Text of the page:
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Personal Safety

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  • Wed, Feb 09, 2011 - 07:20pm

    #1
    aarondenal

    aarondenal

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    Personal Safety

I am interested in people’s suggestions for maintaining personal safety.  I do not want to carry the worry anymore of “what if…”  I see enough “real life” including death in my training as a midwife and therefore I am not interested in guns.  That said, I am interested in formulating a plan for personal defense, and more importantly to protect my very small children, if the need should arise.

I am pretty sturdy, a large woman (5’10”) but am aware that my strength alone will not be sufficient against all types of force.  I am interested in resources, methodology, and also items that may be most helpful.

 

  • Wed, Feb 09, 2011 - 09:27pm

    #2
    Peak Prosperity Admin

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    Re: Personal Safety

[quote=aarondenal]

I am interested in people’s suggestions for maintaining personal safety.  I do not want to carry the worry anymore of “what if…”  I see enough “real life” including death in my training as a midwife and therefore I am not interested in guns.  That said, I am interested in formulating a plan for personal defense, and more importantly to protect my very small children, if the need should arise. 

[/quote]

Just my opinion of course, so take it for what it’s worth.  You say you are not interested in guns, yet you want to formulate a plan for personal defense and defense of your children.

Why would you eliminate a tool from your tool kit?  Or does your plan assume that a potential threat would also not be interested in guns?  If so, I think your personal defense plan will be (potentially) fatally flawed.

But if guns are an absolute non-starter for you, I would recommend enrolling in a Muay Thai, Krav Magaw or blended martial arts studio.  Muay Thai and Krav Magaw are very effective street techniques that do not depend on strict adherence to katas or forms.  Neither Muay Thai or Krav Magaw depend on fine muscle movement control – which is compromised by the adrenaline rush you get in a confrontational situation. 

A blended arts studio is a great option.  In my opinion and experience a blended school should teach a combination of a striking style (Muay Thai, Krav Magaw), ground work (Silat, judo or Brazilian Jiu Jitsu), and an empty hand, edged weapon and stick technique (Eskrima kali, pekiti tersia, wing chun, jun fan jeet kune do).  Your pace of advancement in a blended studio approach will not be as rapid as a focused or dedicated style.  But you will also have a more complete repetoire of styles to employ if needed.  You can be a superb practitioner of Tae Kwon Do – but if you end up on the ground (95% of all physical confrontations end up on the ground) without some exposure to a ground style art, your Tae Kwon Do will be largely ineffective.  Similarly, you may be a superb ground fighter, but if you get tagged with a Muay Thai elbow strike you will be unconcious before you hit the ground.  A good studio will teach you techniques (skill set) – a superb studio will teach you technique, mind set and awareness – which when combined, facilitates the adaptability and non-linear application of skill set as needed.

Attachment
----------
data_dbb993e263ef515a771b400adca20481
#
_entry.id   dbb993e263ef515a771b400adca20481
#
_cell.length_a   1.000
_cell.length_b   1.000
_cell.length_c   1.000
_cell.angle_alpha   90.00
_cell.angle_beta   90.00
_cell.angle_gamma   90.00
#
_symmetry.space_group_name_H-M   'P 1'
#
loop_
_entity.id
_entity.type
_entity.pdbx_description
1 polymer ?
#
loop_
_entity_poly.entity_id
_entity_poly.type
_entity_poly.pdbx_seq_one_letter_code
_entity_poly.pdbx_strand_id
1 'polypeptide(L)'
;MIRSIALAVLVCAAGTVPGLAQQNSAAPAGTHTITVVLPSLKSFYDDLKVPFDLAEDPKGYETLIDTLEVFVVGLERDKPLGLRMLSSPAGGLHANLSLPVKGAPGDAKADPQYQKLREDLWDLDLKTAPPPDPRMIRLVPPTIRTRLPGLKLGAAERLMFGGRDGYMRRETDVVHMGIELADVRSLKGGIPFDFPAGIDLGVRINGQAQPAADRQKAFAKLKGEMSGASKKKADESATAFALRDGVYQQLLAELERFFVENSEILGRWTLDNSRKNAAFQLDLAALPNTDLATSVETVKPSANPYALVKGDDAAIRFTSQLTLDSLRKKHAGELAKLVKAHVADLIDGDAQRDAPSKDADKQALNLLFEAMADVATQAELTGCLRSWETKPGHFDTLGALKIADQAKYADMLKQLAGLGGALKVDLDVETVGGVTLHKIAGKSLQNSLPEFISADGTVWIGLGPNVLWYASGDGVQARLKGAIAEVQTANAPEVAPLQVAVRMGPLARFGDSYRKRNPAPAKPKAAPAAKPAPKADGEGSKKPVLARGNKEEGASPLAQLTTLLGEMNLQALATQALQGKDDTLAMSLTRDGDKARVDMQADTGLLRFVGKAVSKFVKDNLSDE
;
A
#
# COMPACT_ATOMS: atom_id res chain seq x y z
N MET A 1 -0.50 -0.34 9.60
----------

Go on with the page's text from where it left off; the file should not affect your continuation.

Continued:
I have been practicing and instructing blended martial arts for over 15 years now and am quite satisfied with my skill set.  My areas of cocentration are Muay Thai (Certified Instructor under Ajarn Chai Sirsute), Eskrima/Lameco Kali and Jun Fan Jeet Kune Do (Certified Apprentice Instructor under Guro Dan Inosanto), Brazilian Jiu Jitsu Purple Belt (under Master Pedro Sauer), Pekiti Tersia (Certified Apprentice Instructor under Tuhon Leo Gaje), Tae Kwon Do Black Belt and Hapkido Brown Belt.

I also carry a SOG flash assisted opening knife everywhere I go and I carry a handgun concealed everywhere it is legal to do so.  In 49 years, I have never needed to go beyond the knife – but the full range of options are there if needed.

Like I said, just my $.02.  Good luck in your endeavor – let us know how it goes and what you decide.

  • Wed, Feb 09, 2011 - 10:02pm

    #3
    Peak Prosperity Admin

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    Re: Personal Safety

 

 non-lethal defense ?

 1) Situational awareness.. avoiding trouble is easier than defending against it.

 2) pepper spray ?

 3) a gun. (ok, there’s no ammunition in it.. but that’s your little secret. )

 

  • Wed, Feb 09, 2011 - 10:08pm

    #4
    Peak Prosperity Admin

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    Re: Personal Safety

Or

You could do what a lot of people do in more violent countries.

Put bars on your windows and extra locks on your doors.  Avoid going out alone at night, and be sure your kids are chaperoned. Don’t put yourself in places where your safety is questionable.  Carry mace or a loud whistle or something of that nature just in case if you have to be out.  Drive a car that has automatic door locks.  Go out in groups.

This would help a person who has no intention of confronting a thug at night.

  • Wed, Feb 09, 2011 - 10:37pm

    #5
    Peak Prosperity Admin

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    Re: Personal Safety

Dogs,

Whew.  I wish you lived in Boulder, you sound like a tough cookie.  Your info was exactly the type of thing I can get behind, let us stay at the non-firearm approach for now.  Martial arts do seem to be quite involved, and I wonder how long it would take to get “comfortable with my skill set”?  Given that I do not have more than a few hours a week to devote to training.  I will investigate your suggestions…

Plato,

Non-lethal defense is a good term. 

Maceves,

Point taken, however I was thinking about the possibility of being in an unexpected scenario.  I just can no longer trust that I will be able to completely avoid altogether any person or group who means to do me harm, or take what is mine.

Pepper spray/Mace is a good idea, I will check into that.  I would be afraid of cutting my hand off if I carried a knife.  I am clumsy, which is one of the main reasons why I dont want a gun around.